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Kathryn Says:

September 2nd, 2010 at 12:48 am

Any occupational surname that ends in -ster denotes a woman. Hence the origin of the term spinster. Many unmarried women would spin to support themselves.

Charlotte Vera Says:

September 2nd, 2010 at 1:17 am

Fascinating list! I find it interesting that William Cowper’s name was spelt with an “ow” but pronounced Cooper. I’m assuming that they’re the same name/meaning with the same history.

lemon Says:

September 2nd, 2010 at 2:22 am

Okay, Banner, Barker, Fowler, and Lardner are not usable in my opinion. Cool? Sure. But a kid named Lardner? Lardy? Lard? Oh, the joking possibilities are endless. And, Barker sounds like a real joy to be around.

Hollister cracked me up. Wonder if that meaning had any implication in naming the store…

I think I like Harper, Hopper, Parker, Quiller, and Thatcher best.

Elisabeth@YCCII Says:

September 2nd, 2010 at 7:44 am

One of my favorite entries in the book. So happy to see it online! Have a great weekend everyone.

strawberry Says:

September 2nd, 2010 at 8:34 am

Wow! So interesting. Thanks for the great read. Says:

September 2nd, 2010 at 8:35 am

The only ones I kind of like are Harper and Piper. As a whole, I really dislike occupational names.

belly Says:

September 2nd, 2010 at 9:29 am

Pretty great association of the meaning of Hollister with the store which caters to adolescent girls with the same name….

Becca Says:

September 2nd, 2010 at 10:32 am

The ones I like are Brenner, Bridger, Cooper, Fletcher and Reeve!
I also like Piper ( for a girl though ) but I didn’t see it on there!

It was an interesting read!

smismar Says:

September 2nd, 2010 at 6:03 pm

I’m mostly “meh” on these kind of names, but you omitted a couple I thought were pretty obvious: Tyler and Taylor.

smismar Says:

September 2nd, 2010 at 6:05 pm

D’oh – nm, I skipped to the list and forgot to read the paragraph above. That explains it.

L. Says:

September 2nd, 2010 at 7:02 pm

Archer is my favorite one by far. How is that any more obvious than Hunter or Forester?

Linelei Says:

September 2nd, 2010 at 10:02 pm

I think these names can be neat if you have a family history with them, but I don’t think I’d ever name my child something that means “barrel maker”.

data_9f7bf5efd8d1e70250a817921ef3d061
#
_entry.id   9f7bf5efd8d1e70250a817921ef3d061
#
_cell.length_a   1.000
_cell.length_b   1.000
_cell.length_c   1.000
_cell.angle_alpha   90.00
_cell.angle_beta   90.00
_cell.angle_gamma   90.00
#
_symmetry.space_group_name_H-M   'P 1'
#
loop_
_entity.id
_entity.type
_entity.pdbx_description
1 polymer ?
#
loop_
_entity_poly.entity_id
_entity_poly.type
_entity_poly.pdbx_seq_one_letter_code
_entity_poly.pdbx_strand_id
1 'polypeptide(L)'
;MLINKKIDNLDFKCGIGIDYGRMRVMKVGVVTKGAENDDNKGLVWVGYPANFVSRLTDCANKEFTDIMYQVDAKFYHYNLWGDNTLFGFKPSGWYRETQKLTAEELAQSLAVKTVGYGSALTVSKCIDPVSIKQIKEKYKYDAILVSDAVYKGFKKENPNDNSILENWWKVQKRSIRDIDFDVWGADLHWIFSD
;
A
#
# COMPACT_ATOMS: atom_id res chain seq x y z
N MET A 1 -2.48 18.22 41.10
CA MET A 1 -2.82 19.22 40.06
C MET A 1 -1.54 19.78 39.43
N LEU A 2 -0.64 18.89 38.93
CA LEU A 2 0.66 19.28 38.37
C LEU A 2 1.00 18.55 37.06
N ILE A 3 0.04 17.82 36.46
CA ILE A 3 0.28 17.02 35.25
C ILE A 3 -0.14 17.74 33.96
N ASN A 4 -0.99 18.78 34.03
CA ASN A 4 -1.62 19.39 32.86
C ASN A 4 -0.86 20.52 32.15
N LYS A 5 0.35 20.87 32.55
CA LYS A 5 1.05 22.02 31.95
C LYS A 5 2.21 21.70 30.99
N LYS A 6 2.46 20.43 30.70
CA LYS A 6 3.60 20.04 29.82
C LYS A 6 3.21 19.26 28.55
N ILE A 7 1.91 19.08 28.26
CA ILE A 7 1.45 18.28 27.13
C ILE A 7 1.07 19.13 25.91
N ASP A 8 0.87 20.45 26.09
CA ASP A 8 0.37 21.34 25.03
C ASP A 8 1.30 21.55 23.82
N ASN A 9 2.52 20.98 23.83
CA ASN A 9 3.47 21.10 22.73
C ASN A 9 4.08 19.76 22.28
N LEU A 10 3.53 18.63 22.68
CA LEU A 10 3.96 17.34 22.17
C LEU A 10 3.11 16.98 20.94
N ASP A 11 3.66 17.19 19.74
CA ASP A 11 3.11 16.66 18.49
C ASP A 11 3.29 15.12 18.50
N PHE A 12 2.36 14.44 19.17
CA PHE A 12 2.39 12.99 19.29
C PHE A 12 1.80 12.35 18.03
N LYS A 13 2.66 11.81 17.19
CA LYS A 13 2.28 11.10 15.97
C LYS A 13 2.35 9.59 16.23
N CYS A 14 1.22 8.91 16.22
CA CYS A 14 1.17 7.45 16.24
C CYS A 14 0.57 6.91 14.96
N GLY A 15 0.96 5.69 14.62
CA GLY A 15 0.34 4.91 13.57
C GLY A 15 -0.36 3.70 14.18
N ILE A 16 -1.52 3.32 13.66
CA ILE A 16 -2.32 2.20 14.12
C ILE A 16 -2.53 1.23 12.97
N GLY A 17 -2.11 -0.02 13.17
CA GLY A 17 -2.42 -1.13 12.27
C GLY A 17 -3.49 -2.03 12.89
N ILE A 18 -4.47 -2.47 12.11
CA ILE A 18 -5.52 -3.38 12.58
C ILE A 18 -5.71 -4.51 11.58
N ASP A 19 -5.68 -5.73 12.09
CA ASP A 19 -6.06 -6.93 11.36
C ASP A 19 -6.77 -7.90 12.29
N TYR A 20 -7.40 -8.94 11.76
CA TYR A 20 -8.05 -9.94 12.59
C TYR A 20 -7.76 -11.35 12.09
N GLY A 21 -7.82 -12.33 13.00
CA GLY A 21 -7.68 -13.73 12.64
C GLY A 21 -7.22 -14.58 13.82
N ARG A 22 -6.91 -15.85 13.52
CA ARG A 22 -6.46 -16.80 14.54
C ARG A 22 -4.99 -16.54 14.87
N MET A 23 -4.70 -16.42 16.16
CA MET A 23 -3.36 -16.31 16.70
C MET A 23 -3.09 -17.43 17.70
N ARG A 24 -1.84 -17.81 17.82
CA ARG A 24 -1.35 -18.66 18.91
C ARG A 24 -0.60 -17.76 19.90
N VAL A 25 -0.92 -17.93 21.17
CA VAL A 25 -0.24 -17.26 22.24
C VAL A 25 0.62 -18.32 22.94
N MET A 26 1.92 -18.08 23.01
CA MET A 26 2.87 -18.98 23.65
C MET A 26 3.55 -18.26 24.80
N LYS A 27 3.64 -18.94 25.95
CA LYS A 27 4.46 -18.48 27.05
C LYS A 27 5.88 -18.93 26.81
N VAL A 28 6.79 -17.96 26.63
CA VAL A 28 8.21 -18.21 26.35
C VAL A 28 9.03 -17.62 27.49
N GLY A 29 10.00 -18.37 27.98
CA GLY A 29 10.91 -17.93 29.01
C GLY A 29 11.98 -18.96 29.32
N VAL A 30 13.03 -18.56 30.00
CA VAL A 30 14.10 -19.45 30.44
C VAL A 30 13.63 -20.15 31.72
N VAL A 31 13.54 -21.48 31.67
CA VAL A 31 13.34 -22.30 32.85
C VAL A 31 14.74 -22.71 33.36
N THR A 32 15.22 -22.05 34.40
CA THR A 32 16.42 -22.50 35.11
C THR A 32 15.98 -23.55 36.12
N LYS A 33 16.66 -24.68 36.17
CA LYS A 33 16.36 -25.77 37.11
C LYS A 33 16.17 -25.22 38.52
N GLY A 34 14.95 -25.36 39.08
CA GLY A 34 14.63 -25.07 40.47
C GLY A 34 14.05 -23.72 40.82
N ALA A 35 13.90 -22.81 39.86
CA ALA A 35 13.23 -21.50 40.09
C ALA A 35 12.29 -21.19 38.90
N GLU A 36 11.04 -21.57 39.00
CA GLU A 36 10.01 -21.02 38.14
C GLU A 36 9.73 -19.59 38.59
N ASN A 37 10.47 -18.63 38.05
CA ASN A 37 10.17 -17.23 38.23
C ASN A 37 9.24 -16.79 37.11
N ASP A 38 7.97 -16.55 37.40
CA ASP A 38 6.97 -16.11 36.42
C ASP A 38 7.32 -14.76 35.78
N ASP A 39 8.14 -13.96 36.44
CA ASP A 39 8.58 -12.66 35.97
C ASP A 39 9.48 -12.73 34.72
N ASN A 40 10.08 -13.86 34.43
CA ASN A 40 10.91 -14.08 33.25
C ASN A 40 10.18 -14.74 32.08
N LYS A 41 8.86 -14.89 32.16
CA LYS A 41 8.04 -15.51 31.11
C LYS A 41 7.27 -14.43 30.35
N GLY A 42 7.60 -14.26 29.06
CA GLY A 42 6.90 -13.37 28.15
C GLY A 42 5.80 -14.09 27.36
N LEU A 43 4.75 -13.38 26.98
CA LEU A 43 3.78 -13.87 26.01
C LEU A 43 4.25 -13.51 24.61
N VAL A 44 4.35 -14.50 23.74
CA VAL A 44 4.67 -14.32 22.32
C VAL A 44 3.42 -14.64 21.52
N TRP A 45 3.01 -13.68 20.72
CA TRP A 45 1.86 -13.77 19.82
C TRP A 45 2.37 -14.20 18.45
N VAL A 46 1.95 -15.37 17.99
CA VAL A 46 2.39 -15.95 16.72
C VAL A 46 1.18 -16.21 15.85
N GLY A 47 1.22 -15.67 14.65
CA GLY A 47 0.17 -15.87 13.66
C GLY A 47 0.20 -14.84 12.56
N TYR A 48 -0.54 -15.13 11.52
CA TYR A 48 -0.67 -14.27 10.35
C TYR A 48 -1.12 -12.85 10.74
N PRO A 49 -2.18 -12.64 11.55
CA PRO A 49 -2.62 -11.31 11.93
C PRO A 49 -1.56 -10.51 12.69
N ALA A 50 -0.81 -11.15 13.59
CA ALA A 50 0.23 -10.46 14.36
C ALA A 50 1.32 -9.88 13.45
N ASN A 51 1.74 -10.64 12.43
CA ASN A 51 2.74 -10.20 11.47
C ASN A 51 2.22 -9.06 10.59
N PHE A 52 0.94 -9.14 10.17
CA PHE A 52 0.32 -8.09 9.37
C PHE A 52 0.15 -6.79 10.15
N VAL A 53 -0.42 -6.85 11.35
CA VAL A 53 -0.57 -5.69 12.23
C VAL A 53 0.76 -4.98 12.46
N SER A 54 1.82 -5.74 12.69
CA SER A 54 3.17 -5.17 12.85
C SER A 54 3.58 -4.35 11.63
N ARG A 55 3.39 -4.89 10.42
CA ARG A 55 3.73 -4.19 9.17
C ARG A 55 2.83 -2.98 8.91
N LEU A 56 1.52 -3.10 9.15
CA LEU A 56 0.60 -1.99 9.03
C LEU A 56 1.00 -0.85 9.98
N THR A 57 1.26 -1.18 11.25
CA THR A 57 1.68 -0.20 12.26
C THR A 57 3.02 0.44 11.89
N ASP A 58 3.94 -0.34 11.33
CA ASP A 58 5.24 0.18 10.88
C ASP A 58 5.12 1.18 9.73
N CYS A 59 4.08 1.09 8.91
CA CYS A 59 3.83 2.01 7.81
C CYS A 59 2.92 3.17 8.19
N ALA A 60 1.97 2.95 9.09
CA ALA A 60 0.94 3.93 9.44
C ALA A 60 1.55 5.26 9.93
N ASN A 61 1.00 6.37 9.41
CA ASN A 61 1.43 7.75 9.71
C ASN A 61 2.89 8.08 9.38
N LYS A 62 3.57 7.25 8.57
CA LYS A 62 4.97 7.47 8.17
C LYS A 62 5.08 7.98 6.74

However, my favorite occupation name, which isn’t on here, I would totally use: Luthier. It means someone who makes or repairs stringed instruments. My grandfather was a luthier, and I’ve considered using it to honor him.

kelly Says:

September 4th, 2010 at 1:26 am

My sons name is Sawyer Gage. Although we call him by his middle name. His nickname is sawgage.

CassieCake Says:

September 4th, 2010 at 10:51 pm

I love Occupational names. They have such deep roots in our/European culture.

Rita Says:

September 6th, 2010 at 10:32 am

I dislike surnames as given names by principle, but I don’t really mind occupational surnames as long as they convey a pleasant image and meaning: Archer, Rider, Harper, Fletcher. Otherwise they strike me as quite silly (Baker, Parker, Miller, Shepherd) or plain cruel (Hunter).

The other reason I don’t really care for these names is that I associate them with the people who made the surnames famous to my non English-speaking ears. Tatcher reminds me of Margaret, Jagger of Mick, and Dexter of the serial killer :p

Joy Says:

January 14th, 2011 at 12:14 pm

I have great-great-grandparents who had the last name Miller, so I’ve had that name on a short list. It’s the only occupation name I’d ever consider.

Another occupational surname not listed in this post is Prentiss (apprentice).

Lucky*Clover Says:

April 19th, 2011 at 6:39 pm

My favorite occupational name is Sawyer and I kind of like Bridger too. I would say Connor, Hunter and Cooper are the names I hear most where I live. I know a little boy named Porter and I always thought of it as a “stuffy” old fashioned name, but it looks like he’ll fit right in with all the others.

dresdendoll Says:

November 24th, 2012 at 6:15 pm

What about Springer?